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Lykens Valley history sage takes issue with Lilly KKK monument inscription, telling how it is wrong

… A detailed look at that night in 1924

While I have done a great deal of research on the Ku Klux Klan riot that took place on April 5, 1924, I had never seen this compilation of newspaper stories about the riot and its aftermath.

The website has a photo of the Altoona Mirror from the following day, and it has a good photo of the old train station.

However, what is very interesting is that it takes issue with the wording on the plaque of the monument that was placed in Lilly a number of years ago.

Here is what it says,

Lilly is a small town in Cambria County, Pennsylvania, about 125 miles west of the Lykens Valley. On April 5, 1924, a riot took place there between members of the Ku Klux Klan and townspeople, and, about ten years ago the local and county historical society erected a monument there to commemorate the event. The monument features a bronze plaque depicting fifteen hooded Klansmen and two arms with clasped hands signifying the townspeople stopping the Klan and kicking them out of town.

The inscription on the monument is as follows:

KU KLUX KLAN RIOT – April 5, 1924

Lilly was targeted or a massive Ku Klux Klan demonstration because local coal mines had hired Catholic immigrants and fired Klan members. Four hundred hooded Klansmen arrived by train early on this April evening and paraded to Piper’s Hill where they burned two crosses and exploded multiple dynamite charges to intimidate the locals.

But the townspeople were not cowed! During the parade back to the trains, the Klansmen were jeered, pelted, roughed-up and hosed down. Gunfire broke out and lasted for several minutes. The Klansmen then fled in disarray to the trains, leaving Lily residents Philip Conrad, Cloyd Paul and Frank Miesko to die from gunshot wounds.


There are several problems with the inscription, including that the Lilly resistance was not the beginning of the end of the Klan’s advance. All the major Klan events in the Lykens Valley area took place after the Lilly riot and Klan activities did not begin to subside until after 1927. Secondly, not mentioned on the plaque, was that in the aftermath of the riot, a trial was held and both Klansmen and townspeople were convicted of rioting and each guilty person was sentenced to two years in the county jail. This certainly had a chilling effect on any townspeople in other parts of the state who thought of trying to stop the advance of the Klan.

Hugh Brady Conrad, on his blog, points out the following issues he has with the monument:

The plaque on the “historical” monument is wrong on a number of issues. The KKK did not come to Lilly because of the UMW [United Mine Workers]. That was furthest from its intent. The animus was all religious, and because Lilly was a very Catholic community along the Mainline of the Pennsylvania railroad, one in which the animus between Catholics and Protestants was intense and deep, they decided upon the small town of about 2,300 people, certain that the cross burnings would stir some deep passions within the residents.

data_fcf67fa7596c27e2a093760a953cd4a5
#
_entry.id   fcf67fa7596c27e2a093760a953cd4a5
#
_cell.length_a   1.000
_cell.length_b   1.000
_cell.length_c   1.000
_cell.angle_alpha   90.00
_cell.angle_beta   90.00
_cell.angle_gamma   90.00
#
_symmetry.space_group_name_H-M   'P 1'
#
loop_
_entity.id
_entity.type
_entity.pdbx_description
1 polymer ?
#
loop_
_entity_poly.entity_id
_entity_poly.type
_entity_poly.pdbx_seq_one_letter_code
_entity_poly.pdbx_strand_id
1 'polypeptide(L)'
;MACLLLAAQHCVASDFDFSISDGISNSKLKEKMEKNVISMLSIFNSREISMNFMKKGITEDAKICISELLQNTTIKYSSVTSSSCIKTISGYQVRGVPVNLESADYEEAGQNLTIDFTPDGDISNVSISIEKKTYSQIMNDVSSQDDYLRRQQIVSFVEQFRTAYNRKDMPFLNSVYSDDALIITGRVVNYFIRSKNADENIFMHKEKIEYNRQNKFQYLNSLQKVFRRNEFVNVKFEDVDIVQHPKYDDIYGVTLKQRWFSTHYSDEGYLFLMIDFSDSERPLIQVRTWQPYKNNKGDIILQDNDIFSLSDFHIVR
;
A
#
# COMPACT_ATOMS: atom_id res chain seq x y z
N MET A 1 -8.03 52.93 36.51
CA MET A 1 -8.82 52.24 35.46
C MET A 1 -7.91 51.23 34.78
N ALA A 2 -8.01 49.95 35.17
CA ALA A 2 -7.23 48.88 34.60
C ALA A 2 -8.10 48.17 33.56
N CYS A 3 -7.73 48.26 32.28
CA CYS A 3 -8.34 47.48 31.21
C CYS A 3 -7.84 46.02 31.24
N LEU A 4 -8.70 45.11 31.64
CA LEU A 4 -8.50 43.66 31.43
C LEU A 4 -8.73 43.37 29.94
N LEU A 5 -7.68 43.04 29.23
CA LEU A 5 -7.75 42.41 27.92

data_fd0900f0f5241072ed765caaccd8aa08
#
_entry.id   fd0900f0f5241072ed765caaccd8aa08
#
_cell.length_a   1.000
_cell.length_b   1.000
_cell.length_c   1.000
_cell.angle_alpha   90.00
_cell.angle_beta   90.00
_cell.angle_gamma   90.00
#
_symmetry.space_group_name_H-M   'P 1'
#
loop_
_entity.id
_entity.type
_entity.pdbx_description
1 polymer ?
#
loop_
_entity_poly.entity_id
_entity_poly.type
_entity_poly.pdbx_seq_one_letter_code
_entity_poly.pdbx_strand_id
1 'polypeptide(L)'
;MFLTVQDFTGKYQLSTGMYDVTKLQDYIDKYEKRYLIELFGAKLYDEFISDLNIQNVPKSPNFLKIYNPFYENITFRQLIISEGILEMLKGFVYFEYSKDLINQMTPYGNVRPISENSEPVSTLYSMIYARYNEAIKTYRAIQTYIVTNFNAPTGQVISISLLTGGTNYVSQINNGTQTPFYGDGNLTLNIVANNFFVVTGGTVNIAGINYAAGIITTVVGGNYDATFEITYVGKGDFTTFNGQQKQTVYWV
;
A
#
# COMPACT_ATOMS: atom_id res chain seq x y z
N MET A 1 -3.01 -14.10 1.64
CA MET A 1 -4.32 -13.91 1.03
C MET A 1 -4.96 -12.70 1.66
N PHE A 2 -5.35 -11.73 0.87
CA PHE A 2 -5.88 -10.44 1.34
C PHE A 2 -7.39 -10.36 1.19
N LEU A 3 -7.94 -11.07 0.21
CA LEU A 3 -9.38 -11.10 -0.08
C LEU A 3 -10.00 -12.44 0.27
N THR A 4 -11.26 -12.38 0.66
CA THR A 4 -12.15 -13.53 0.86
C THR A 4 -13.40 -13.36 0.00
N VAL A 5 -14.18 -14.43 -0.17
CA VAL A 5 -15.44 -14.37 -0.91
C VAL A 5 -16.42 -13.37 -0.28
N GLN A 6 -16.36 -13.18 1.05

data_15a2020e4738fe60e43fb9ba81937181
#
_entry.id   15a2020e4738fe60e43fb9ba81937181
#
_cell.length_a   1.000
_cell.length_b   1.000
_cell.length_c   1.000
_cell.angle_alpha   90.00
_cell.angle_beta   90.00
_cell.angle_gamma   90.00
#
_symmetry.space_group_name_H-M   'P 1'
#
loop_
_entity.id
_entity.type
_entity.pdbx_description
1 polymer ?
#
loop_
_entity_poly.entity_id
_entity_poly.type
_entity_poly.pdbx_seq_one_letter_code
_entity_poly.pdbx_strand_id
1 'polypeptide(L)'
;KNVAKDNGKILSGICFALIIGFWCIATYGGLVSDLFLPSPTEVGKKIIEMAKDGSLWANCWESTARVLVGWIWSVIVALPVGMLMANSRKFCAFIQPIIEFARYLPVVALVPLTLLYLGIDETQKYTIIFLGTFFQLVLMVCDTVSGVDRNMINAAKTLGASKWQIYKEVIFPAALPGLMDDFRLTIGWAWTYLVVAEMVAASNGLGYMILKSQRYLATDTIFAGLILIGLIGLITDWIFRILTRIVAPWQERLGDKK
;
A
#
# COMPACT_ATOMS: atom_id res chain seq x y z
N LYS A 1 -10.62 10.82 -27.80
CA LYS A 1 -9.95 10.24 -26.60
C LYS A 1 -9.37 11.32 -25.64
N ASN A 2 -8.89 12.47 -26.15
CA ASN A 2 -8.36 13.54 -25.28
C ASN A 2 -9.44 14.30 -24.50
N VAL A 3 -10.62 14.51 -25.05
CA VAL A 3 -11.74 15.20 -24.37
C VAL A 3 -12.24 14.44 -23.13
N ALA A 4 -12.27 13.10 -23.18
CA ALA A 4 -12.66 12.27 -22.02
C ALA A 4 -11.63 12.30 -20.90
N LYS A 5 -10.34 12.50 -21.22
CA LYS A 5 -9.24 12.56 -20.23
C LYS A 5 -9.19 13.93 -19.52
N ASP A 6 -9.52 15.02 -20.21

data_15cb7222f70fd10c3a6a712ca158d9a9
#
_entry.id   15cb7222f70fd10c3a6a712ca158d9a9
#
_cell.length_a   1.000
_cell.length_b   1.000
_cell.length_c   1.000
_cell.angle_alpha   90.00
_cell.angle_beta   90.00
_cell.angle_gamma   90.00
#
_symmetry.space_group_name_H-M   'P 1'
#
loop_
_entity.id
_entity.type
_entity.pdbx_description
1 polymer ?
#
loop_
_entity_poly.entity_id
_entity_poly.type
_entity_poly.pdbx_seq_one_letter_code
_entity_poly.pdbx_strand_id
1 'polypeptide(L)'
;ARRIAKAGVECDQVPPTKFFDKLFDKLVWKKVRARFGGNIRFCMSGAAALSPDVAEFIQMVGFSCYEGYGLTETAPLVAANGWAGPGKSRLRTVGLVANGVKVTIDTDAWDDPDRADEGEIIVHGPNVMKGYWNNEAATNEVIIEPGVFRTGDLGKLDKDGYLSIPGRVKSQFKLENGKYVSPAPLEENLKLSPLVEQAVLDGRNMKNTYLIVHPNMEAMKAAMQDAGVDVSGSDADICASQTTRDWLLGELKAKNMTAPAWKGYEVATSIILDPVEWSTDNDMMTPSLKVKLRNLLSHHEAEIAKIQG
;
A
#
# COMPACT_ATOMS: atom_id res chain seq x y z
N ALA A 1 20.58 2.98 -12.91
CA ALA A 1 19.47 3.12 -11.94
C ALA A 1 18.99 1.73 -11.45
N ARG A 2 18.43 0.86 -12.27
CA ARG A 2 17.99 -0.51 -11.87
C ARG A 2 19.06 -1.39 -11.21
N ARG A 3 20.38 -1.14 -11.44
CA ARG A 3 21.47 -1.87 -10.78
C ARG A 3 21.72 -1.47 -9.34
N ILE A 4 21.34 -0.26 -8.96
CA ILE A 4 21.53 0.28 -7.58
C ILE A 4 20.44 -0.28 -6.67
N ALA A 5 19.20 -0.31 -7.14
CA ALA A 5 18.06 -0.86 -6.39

They did, and at the end, it boiled over into violence. Three people — two Catholics, one Klan-sympathizer – were killed that night at the end…. [Note: The Altoona Mirror headlines indicate only two were killed. The third person died later, and his death was attributed to the riot].

Lykens Valley: History and Genealogy, A Project of Pa. Historian


First, I — the author of that blog — was wrong, and he is correct about my verbiage. Two men, Phil Conrad and Cloyd Paul, died that night, but Frank Miesko lived for a time before passing away in Altoona Hospital. I did not note that fact.

Second, he is right about the fact that the riot did not “prove the 'beginning of the end of the Klan’s advance in the Northeastern United States'.”

As I wrote on the blog many times, the KKK was very powerful in Pennsylvania until 1927 or 28. As Professor John Craig noted in his excellent book about the Klan in Western Pa., the nasty vermin who invaded Lilly that day were doing so for one reason: Hatred of the Catholic religion.

The plaque repeats a narrative that the newspapers spewed after the attack, and it was a false story. Since the United Mine Workers had expelled all miners if they were members of the KKK, the members were no longer able to secure jobs in the mines. That is true.

However, the decision to come to Lilly was made long before the UMW decision was made, a choice made in a Klavern in Ferndale in early 1924, and Professor Craig substantiates that. Clearly, from any reading of the transcript of the subsequent trial in June, people could discern while immigration and foreign-speaking people were despised by the KKK, at that time, the primary focus of the Klan was restoring Protestantism to its rightful place in America — and the growing number of Catholics were preventing that.

In fact, the acronym UMW or the words United Mine Workers were never uttered in that trial. Some discussion about coal cars and the tie of the Piper family, who allowed the KKK demonstration to occur in their field, was made, but it was an allusion. Nothing about the union ties.

Further, as Craig indicates and Professor Philip Jenkins has indicated in his writings, the Klan believed that the Catholics were led by a foreigner, the pope, and that is one of the major reasons for their animus toward Catholics.


So, bottom line, the KKK came to Lilly not because of the United Mine Workers, but because it was a community that was at that time about 90 percent Catholic with a fiery Irish population who were repelled by the crosses and tore them down at every opportunity.

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